Who should read it: Anyone who wants to learn about diversity of thought and why it matters.
Why you should read it: Its an accessible an entertaining read for anyone, especially those struggling to articulate why diversity is so important to our workplaces and our society.
Rebel Ideas: The Power of Diverse Thinking by Matthew Syed has been waiting on my virtual bookshelf for years. Not from a lack of interest but a lack of time and being on the virtual bookshelf rather than the physical meant I didn’t get those regular visual prompts. When it appeared on the AXIS Network 12-days of Christmas list, it was now or never. It did not disappoint.
Syed makes an excellent case for organisations to take diversity seriously; it’s more than just characteristics, it’s cognitive diversity. When I was reading this book, I was reminded of a meme from years ago (that I wish I had saved) showing four people of different protected characteristics with the caption stating if you’re all from the same Ivy League university, from the same neighbourhood and a Starbuck’s chugging, workaholic, your demographic diversity isn't so relevant, you’re not that diverse in terms of the way you think. It was while reading this book that the true meaning of this meme fell into place.
Syed navigates the reader through a journey of storytelling starting with the CIA’s failure to predict the 9/11 attacks, a consequence of homogeneous thinking, to the challenges of hierarchy and the consequences of a non-inclusive culture, a more relatable, cautionary tale for day-to-day business. These stories perfectly made the case for taking a step beyond just demographic characteristics. Teams made up of varied lived experiences, and people who feel comfortable challenging the status quo can result in 'seeing round corners' and balanced thinking, breaking perspective blindness. This can lead to improved decision-making, efficiencies and innovation.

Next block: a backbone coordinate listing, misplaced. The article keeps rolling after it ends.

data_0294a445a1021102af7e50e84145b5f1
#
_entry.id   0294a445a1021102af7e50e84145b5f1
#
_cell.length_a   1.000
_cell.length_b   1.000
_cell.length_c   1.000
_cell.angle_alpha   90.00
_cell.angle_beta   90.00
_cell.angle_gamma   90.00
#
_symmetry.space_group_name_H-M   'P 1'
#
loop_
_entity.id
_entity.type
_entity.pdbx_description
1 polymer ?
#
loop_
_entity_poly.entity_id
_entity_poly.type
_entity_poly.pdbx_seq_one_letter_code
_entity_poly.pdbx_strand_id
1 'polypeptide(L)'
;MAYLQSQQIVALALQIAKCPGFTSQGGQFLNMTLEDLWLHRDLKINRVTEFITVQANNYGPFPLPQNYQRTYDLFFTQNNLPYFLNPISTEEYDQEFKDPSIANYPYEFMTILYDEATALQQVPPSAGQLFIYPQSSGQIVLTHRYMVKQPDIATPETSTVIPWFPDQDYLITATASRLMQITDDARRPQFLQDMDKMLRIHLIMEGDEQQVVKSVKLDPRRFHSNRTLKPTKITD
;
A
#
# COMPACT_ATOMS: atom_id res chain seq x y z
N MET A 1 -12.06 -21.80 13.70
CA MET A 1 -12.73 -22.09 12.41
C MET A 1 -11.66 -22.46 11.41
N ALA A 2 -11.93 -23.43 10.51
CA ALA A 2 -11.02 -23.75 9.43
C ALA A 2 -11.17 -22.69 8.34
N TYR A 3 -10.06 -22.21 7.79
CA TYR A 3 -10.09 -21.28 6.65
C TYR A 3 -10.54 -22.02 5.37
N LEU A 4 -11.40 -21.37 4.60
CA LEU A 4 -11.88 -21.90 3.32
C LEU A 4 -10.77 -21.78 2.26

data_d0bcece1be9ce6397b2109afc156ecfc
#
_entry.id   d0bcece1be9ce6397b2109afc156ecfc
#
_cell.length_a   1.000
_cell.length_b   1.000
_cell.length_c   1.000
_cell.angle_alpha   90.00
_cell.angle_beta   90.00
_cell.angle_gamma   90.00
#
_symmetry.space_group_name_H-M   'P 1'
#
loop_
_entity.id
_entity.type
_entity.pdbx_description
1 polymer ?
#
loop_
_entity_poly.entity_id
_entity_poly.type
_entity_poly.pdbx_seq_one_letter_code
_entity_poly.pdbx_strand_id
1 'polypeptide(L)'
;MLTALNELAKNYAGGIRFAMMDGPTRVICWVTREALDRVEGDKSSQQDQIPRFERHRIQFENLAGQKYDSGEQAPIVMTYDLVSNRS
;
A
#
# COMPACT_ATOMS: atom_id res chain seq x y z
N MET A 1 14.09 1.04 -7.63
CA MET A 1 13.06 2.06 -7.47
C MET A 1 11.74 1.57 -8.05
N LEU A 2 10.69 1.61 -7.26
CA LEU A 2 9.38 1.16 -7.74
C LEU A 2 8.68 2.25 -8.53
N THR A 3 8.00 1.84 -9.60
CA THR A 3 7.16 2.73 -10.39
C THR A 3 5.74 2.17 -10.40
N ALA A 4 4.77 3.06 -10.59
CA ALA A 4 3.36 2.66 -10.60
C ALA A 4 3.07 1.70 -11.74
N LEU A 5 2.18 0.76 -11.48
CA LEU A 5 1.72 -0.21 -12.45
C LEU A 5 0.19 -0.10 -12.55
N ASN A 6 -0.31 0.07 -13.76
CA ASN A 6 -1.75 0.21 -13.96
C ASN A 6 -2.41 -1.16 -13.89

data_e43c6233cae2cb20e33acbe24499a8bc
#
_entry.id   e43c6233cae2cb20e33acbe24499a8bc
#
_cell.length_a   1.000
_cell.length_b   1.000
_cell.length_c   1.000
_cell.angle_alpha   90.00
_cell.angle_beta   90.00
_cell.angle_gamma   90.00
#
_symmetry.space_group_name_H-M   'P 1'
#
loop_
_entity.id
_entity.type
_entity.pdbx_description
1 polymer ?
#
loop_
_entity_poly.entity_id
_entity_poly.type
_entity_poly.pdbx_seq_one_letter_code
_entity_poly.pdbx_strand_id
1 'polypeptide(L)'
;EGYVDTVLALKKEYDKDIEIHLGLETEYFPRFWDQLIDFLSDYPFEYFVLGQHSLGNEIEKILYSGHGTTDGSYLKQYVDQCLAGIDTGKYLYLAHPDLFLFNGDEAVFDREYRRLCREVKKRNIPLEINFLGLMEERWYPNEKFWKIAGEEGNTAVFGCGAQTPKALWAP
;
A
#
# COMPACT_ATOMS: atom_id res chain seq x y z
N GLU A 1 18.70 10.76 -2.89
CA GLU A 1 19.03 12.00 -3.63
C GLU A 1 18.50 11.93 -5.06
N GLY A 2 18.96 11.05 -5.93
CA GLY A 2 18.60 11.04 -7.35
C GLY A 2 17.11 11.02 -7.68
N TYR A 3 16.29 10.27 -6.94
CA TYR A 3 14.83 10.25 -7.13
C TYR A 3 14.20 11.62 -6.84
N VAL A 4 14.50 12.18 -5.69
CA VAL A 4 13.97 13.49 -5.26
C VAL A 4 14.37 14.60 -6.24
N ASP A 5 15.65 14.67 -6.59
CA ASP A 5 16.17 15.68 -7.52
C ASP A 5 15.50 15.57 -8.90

The book discusses how the most successful people embrace change and think differently; how individuals can expand their cognitive diversity. The author helps out the reader by providing some tips:
Explore different cultures
Become fluent in many languages
Embrace failure, seeing it as an opportunity to reflect, learn and grow
Challenge our own beliefs, pushing the boundaries of our comfort zone
Take calculated risks
If we do this, we start to think differently, we become rebels. Rebels help us to find solutions to the world’s most challenging problems by thinking outside of the box. As members of the energy sector, we are primed to be the most critical rebels of our generation. Time to start the rebellion.
SYED, M. (2021) Rebel ideas: The power of thinking differently. S.l.: JOHN MURRAY PUBLISHERS LT.